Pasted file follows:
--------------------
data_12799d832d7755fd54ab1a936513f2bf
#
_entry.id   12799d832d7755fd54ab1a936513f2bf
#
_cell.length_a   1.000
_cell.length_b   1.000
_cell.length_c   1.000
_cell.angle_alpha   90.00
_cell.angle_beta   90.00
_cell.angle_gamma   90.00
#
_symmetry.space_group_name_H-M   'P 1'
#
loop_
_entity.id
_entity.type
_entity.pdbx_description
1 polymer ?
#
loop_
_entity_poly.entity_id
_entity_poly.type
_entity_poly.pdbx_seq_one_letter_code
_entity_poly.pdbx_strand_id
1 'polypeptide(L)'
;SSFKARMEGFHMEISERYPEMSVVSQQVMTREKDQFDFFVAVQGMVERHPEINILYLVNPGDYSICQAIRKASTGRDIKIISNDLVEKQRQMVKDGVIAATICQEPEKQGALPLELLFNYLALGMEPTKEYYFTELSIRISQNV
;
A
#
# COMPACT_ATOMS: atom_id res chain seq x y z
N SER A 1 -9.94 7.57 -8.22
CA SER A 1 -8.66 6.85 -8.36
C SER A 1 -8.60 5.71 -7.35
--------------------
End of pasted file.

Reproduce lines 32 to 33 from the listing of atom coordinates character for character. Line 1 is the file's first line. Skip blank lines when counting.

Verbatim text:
CA SER A 1 -8.66 6.85 -8.36
C SER A 1 -8.60 5.71 -7.35